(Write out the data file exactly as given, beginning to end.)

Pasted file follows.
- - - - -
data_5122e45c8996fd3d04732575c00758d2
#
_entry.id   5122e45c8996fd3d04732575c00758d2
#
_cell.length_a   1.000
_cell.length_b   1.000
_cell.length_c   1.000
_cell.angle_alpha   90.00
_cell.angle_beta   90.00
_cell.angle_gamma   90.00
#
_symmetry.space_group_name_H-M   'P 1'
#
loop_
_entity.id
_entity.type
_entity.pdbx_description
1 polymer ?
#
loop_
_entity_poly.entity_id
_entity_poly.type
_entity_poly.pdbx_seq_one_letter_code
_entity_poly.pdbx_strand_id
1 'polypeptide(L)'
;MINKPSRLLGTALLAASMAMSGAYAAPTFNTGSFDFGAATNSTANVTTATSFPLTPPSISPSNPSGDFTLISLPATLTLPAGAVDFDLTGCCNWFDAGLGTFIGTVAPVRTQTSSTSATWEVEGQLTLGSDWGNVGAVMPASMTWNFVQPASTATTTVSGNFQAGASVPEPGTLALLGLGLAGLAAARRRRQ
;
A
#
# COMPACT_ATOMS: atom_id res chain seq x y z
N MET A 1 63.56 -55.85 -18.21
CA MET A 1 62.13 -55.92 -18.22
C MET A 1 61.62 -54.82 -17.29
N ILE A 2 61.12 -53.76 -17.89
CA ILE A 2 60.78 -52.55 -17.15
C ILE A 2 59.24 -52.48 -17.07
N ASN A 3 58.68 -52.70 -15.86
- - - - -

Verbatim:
data_5122e45c8996fd3d04732575c00758d2
#
_entry.id   5122e45c8996fd3d04732575c00758d2
#
_cell.length_a   1.000
_cell.length_b   1.000
_cell.length_c   1.000
_cell.angle_alpha   90.00
_cell.angle_beta   90.00
_cell.angle_gamma   90.00
#
_symmetry.space_group_name_H-M   'P 1'
#
loop_
_entity.id
_entity.type
_entity.pdbx_description
1 polymer ?
#
loop_
_entity_poly.entity_id
_entity_poly.type
_entity_poly.pdbx_seq_one_letter_code
_entity_poly.pdbx_strand_id
1 'polypeptide(L)'
;MINKPSRLLGTALLAASMAMSGAYAAPTFNTGSFDFGAATNSTANVTTATSFPLTPPSISPSNPSGDFTLISLPATLTLPAGAVDFDLTGCCNWFDAGLGTFIGTVAPVRTQTSSTSATWEVEGQLTLGSDWGNVGAVMPASMTWNFVQPASTATTTVSGNFQAGASVPEPGTLALLGLGLAGLAAARRRRQ
;
A
#
# COMPACT_ATOMS: atom_id res chain seq x y z
N MET A 1 63.56 -55.85 -18.21
CA MET A 1 62.13 -55.92 -18.22
C MET A 1 61.62 -54.82 -17.29
N ILE A 2 61.12 -53.76 -17.89
CA ILE A 2 60.78 -52.55 -17.15
C ILE A 2 59.24 -52.48 -17.07
N ASN A 3 58.68 -52.70 -15.86